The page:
Wolfsberg: One of the benefits of NNS is in “identifying potential risks or controversies with respect to a customer’s source of wealth and/or source of funds narrative.” NNS can provide “additional context to support an investigation into potentially suspicious activity.”
smartKYC goes way beyond adverse media because enhanced due diligence requires it. Not only does smartKYC seek to corroborate origin of and journey to wealth from open sources but it also provides other contextually useful information such as lifestyle, hobbies, and upbringing.
The network of a person or individual might also present risk and this is just one example of other added value elements a smartKYC search delivers.
6. Monitoring and alert management
Wolfsberg: NNS can “add value in fighting financial crime” by “forming a key component of a CDD trigger event strategy.”
Many argue, wrongly in our opinion, that perpetual KYC (as it is being called), will make periodic refresh obsolete. The two go hand in hand as there are two reasons why you need to do periodic refresh: either a) because it is time to or b) because you need to (event triggered). These refresh triggers can come from many sources but one of the most important, and arguably the most up to date, is news. Our skills and experience in being able to winnow out noise is critical here.
Clients have deployed smartKYC for periodic refresh today expressly because it delivers only real “deltas” between cycles, i.e., net new pieces of information, not repetition of what you saw and understood previously. And so smartKYC in effect ticks along in the background, doing its job and KYC analysts are only alerted where there is a genuinely new risk that merits attention.
7. KYC in non-English languages and non-Latin scripts
Wolfsberg: “consideration must be given to the screening tools available and the associated language capability. This consideration should include the availability of both input and media source data being in the same native script.”
In defining “transliteration” (searching a subject’s name in its original, non-Latin form) and transcription (applying appropriate transformations), Wolfsberg is acknowledging the importance of multilingual KYC. But these are only useful, of course, if the technology can understand the language of the articles in which the name variant is referenced! smartKYC covers all the major languages an international financial institution will care most about. And there are too many examples of how criminals can fall under the radar because KYC teams are hamstrung by a lack of language skills. But smartKYC ensures clients are as confident conducting KYC in say Portuguese, Arabic and Turkish as they are in English.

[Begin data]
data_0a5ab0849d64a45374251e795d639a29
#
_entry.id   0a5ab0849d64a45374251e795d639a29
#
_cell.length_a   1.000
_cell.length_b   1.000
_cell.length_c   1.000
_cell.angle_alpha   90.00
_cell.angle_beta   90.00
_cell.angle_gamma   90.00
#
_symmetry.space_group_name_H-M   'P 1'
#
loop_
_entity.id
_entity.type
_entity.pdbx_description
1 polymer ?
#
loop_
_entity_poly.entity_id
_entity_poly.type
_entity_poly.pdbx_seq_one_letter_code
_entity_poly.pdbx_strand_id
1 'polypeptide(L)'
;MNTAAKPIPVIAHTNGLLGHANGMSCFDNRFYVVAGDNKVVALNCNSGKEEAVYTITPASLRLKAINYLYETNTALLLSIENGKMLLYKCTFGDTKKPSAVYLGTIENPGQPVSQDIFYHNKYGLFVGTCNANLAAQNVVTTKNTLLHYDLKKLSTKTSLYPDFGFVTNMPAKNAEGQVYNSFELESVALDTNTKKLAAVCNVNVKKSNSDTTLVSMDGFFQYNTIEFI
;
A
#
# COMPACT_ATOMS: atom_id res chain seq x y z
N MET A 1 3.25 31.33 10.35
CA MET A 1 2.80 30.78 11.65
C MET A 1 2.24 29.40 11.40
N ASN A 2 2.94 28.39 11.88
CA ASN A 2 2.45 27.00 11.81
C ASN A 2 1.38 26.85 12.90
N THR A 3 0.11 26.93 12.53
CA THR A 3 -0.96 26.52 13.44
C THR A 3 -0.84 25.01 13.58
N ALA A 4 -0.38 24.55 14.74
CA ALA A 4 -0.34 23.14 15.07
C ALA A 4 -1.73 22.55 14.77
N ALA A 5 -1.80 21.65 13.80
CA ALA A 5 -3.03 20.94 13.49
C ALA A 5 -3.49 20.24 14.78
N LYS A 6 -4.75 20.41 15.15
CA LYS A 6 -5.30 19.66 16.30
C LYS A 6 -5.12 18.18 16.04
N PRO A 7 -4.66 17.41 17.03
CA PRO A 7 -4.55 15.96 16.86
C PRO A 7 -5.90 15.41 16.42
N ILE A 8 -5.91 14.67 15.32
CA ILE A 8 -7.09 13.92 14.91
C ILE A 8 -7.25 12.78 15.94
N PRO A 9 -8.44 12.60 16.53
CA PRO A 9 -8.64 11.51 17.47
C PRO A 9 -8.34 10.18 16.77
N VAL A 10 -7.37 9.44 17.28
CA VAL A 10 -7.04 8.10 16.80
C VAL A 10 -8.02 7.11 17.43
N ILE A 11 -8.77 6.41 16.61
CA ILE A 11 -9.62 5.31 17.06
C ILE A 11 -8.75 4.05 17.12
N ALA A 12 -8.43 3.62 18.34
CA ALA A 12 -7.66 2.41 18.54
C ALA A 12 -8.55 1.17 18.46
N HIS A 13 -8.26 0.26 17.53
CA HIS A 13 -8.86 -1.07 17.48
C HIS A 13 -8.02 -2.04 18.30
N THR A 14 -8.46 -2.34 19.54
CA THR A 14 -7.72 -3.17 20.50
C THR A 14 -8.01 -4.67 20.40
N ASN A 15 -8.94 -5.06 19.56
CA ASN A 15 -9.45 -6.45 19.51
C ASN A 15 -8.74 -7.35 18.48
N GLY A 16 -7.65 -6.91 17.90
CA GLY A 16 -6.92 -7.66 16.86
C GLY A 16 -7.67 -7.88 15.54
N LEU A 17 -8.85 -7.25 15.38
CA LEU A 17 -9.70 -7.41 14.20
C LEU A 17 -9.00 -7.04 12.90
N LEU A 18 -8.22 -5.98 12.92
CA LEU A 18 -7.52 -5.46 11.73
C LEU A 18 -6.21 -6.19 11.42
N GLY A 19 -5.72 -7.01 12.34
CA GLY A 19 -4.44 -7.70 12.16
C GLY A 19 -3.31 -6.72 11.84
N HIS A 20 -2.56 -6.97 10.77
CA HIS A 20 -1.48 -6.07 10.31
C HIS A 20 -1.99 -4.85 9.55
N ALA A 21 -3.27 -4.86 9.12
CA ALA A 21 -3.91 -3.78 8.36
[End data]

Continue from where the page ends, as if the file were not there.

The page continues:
Wolfsberg: “FIs should have sufficient media coverage in markets where the FI operates or where the customer base is located.”
smartKYC connects to both public sources of news (e.g., Google, Yandex, Baidu) and news archives (e.g., LexisNexis, Factiva, Nikkei) delivering unparalleled coverage. However, bear in mind that for daily news monitoring for emerging risks, neither search engines nor archives are suitable—there are better resources that smartKYC connects to today that we can share with you.
In conclusion, smartKYC welcomes The Wolfsberg Group’s recommendations and agrees that NNS has a pivotal role in:
· “Informing the risk assessment and classification of the customer or business relationship and determine the extent of ongoing monitoring.”
· “Revealing involvement in criminal activity which may determine the need for additional due diligence and/or targeted reviews of past transactional activity to inform the decision to on- board, maintain or exit a relationship.”
However, we would argue that technology can achieve a great deal more. We encourage awareness of both intrinsic and extrinsic risks where the former includes the usual screening suspects, while the latter includes other considerations—wealth journey, network, sector exposure and country footprint, for example. Just because there are no intrinsic risks associated with a business prospect doesn’t mean there aren’t other sensitivities that should inform the decision about whether to onboard, or at the very least influence monitoring extent and frequency. This is where KYC is elevated from a rear view mirror, tick-box exercise into 24/7, intelligence-led, risk vigilance.
It is only through intelligent automation that banks can have the confidence that their NNS programmes are extensive, accurate and dynamic and that their overall KYC process becomes faster, better and more cost effective.